Heckling from the audience: Hateful or Helpful?

Malaki Lingg, Assistant Web Editor

Through the decades, heckling from fans has been an expected outcome and some could say an important part of sports. Heckling seems to give fans an outlet to express themselves and a way to participate in the game themselves. Though players often get sick of the constant badgering and some fans push the boundary of what’s acceptable to say. This leads to fans being told off by security or in some cases being physically removed from games themselves. Are fans taking their pride and excitement too far? 

Teams and stadium officials have every right to censor and remove fans from games for the things they say. Though there is a spectrum of acceptable audience reactions at a game, you have to be exceedingly obnoxious for staff to intervene. 

Many encounters fans have with stadium staff are due to exceedingly high anger from alcohol consumption or racial remarks. These situations promote dangerous and uncomfortable environments not just for players but for fans in the surrounding areas as well. It should be more than acceptable to have these people removed if such a thing occurs. 

In recent news, a fan was banned from all Brigham Young University (BYU) games for racist remarks during a volleyball game. The player, Rachel Richardson, was the target of racial slurs and remarks such as “watch her sit at the back of the bus” as well as other similar aggressions. Heckling like this should not be tolerated in any form as doing so would create a hateful environment that players and fans alike would have to endure.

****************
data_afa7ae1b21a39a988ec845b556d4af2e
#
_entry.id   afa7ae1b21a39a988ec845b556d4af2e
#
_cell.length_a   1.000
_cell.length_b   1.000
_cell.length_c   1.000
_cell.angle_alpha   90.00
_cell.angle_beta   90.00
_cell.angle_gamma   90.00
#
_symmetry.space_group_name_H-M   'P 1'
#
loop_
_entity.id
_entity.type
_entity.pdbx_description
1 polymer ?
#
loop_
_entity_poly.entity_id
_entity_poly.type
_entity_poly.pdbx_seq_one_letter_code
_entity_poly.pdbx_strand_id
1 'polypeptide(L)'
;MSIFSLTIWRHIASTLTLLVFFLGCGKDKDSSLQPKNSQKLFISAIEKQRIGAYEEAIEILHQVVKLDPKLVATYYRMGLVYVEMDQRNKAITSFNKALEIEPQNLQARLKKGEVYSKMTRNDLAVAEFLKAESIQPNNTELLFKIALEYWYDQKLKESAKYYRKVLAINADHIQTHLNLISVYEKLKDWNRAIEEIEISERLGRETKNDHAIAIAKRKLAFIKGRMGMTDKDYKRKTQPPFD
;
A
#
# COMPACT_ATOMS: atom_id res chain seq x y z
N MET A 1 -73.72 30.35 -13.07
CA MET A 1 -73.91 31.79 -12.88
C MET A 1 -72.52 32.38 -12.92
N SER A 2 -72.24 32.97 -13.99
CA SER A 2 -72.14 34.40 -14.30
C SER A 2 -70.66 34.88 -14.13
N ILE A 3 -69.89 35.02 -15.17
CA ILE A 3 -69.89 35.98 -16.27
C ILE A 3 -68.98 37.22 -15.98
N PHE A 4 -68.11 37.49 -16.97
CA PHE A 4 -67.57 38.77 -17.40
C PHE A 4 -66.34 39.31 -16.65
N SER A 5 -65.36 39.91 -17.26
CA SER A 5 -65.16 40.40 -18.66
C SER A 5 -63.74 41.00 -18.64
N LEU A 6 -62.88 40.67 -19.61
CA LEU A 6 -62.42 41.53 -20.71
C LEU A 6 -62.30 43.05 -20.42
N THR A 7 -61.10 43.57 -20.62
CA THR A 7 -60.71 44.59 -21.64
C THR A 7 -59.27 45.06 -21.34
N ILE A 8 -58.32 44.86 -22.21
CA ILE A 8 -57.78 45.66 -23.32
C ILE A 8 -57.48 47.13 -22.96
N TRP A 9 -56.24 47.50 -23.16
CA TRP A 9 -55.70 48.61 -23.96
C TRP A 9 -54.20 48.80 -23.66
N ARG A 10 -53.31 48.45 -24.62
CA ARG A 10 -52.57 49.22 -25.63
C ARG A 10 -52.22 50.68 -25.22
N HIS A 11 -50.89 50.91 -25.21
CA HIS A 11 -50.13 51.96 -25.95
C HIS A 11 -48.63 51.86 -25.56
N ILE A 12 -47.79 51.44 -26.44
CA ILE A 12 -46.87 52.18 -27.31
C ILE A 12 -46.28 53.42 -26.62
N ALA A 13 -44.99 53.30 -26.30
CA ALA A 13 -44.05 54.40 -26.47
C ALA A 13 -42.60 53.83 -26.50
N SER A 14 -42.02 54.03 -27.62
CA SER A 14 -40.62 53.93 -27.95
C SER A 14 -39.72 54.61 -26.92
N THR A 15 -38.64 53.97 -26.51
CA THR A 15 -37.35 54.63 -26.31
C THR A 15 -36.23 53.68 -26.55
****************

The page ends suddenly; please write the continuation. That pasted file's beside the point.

Though some forms of heckling may be acceptable. While going to games myself I’ve heard fans yell “airball” or “foul” at their opposing team. Earlier this year at a Kansas High School, a pair of students were kicked out for doing just that. A student from another school had missed a free throw so the group of students yelled out “airball,” which led to their expulsion from the game. Even though this was not an offensive or aggressive remark coming from the students it was treated in the same way as one would. 

Heckling has its place in sports as it provides an outlet for fans to fully immerse themselves in the game while supporting their teams from the sidelines. However, heckling oftentimes crosses a line quickly becoming aggressive, offensive and oftentimes racially biased. Players and fans alike are at these events to have a fun experience and hateful speech brings forth a dangerous and uncomfortable environment. Teams have every right to distinguish whether heckling is acceptable or unacceptable and bring a stop to it if need be.